ROME, July 24 (Reuters) - Italian Prime Minister Mario Monti imposed a compulsory plan to restore financial stability to the cash-strapped Sicily region and overhaul its bloated public administration, a government statement said on Tuesday.
The statement, issued after a meeting between Monti and regional governor Raffaele Lombardo, said the leaders had agreed “a plan for financial recovery and reorganisation of the region’s public administration, with a binding timeframe and objectives”.
The statement stopped short of saying that Sicily would be placed under special administration but made it clear that the programme would be monitored from Rome and that it would insist on cuts to the region’s notoriously swollen payroll.
“The programme is to be finalised in the coming weeks and will be formally signed by the regional and national governments,” the statement said.
Sicily, which accounts for about 5.5 percent of Italy’s gross domestic product, has been at the centre of growing concerns over the financial stability of Italy’s regional and city governments after Monti said last week there were serious concerns about the possibility that it could default.
The autonomous island region has some 5.3 billion euros in debt, a long history of waste and mismanagement and an outsized public sector payroll that critics say has been used by successive governments to buy votes.
Officials have since played down fears of an immediate crisis with Interior Minister Annamario Cancellieri saying on Monday that there was no risk either of default or of a special government administrator being appointed.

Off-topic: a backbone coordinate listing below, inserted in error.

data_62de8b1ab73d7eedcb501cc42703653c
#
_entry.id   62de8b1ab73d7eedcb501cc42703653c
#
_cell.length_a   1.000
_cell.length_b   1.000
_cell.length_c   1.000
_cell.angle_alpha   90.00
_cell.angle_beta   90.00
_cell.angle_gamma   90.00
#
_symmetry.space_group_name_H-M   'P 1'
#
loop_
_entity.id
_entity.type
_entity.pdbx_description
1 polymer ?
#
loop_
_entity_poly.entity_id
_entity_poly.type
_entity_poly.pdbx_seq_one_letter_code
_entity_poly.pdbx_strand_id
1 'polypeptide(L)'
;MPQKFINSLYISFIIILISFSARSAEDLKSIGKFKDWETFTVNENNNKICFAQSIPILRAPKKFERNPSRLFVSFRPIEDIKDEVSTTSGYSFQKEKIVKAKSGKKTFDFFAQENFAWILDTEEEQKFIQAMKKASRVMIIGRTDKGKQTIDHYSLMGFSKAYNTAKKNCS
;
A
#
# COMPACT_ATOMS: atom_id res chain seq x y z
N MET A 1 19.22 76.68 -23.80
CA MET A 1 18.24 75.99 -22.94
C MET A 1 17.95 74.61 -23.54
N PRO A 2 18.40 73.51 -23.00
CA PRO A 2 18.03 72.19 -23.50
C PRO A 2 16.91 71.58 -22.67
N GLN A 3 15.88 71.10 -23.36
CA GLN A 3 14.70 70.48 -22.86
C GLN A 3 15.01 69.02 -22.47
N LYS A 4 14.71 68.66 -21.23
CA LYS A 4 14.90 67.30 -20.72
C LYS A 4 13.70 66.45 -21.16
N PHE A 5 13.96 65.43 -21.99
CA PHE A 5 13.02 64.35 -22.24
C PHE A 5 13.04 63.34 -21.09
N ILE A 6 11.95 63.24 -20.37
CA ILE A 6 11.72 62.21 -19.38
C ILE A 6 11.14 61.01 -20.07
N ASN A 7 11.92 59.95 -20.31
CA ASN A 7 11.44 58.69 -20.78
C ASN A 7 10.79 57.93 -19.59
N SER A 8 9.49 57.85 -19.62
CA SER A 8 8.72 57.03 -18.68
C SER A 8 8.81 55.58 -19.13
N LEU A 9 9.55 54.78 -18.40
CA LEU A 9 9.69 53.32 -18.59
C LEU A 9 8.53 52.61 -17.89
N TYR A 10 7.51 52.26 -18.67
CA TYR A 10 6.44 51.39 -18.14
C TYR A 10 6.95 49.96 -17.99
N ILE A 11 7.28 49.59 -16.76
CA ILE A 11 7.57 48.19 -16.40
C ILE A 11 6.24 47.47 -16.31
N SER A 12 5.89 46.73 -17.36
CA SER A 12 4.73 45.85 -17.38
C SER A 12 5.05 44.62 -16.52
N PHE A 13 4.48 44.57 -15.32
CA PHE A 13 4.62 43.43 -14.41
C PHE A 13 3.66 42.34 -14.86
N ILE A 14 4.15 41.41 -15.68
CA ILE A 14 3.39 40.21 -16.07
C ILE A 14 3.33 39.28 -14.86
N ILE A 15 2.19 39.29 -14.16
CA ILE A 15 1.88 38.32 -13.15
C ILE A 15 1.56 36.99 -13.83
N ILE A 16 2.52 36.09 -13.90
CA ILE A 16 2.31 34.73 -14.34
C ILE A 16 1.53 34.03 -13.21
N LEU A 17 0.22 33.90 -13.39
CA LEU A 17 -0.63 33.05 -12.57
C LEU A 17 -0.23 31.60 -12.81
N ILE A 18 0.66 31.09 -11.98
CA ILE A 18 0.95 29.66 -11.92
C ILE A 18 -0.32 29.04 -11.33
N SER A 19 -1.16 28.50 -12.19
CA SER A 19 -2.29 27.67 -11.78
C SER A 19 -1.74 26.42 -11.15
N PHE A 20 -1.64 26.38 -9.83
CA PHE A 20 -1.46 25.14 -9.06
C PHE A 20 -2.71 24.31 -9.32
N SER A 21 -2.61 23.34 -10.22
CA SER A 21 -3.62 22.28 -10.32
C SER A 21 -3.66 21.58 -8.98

Worries about Sicily come as Italy itself moves to the forefront of concerns in the euro zone crisis, with the cost of servicing huge debts jumping on contagion fears for the bloc’s third biggest economy linked to the worsening plight of Spain.
Following the meeting, Lombardo repeated his own insistence that Sicily had sound and sustainable finances and dismissed talk of default as “rubbish” but confirmed he would resign by the end of the month as previously agreed.
He also said the government had released 240 million euros to help cover funding gaps in the health system, one of the regional administration’s key responsibilities.
While the plight of Italy’s regional and municipal authorities has not reached the levels seen in Spain, where several regions have been reported to be close to asking for state aid, there have been growing signs of strain from successive cuts to government transfers.
On Tuesday, mayors from around Italy held a demonstration outside the Senate to protest against the cuts which they say will force them to curtail vital local services.
The Corte dei Conti, Italy’s top public finance watchdog, has made a damning series of criticisms of the regional administration in Sicily, which has overseen a steady deterioration in the island’s finances over the past decade.
With an unemployment rate of 19.5 percent, almost twice the national average, Sicily is among the regions hardest hit by the recession but its public sector payroll has been constantly increased, particularly in the health sector.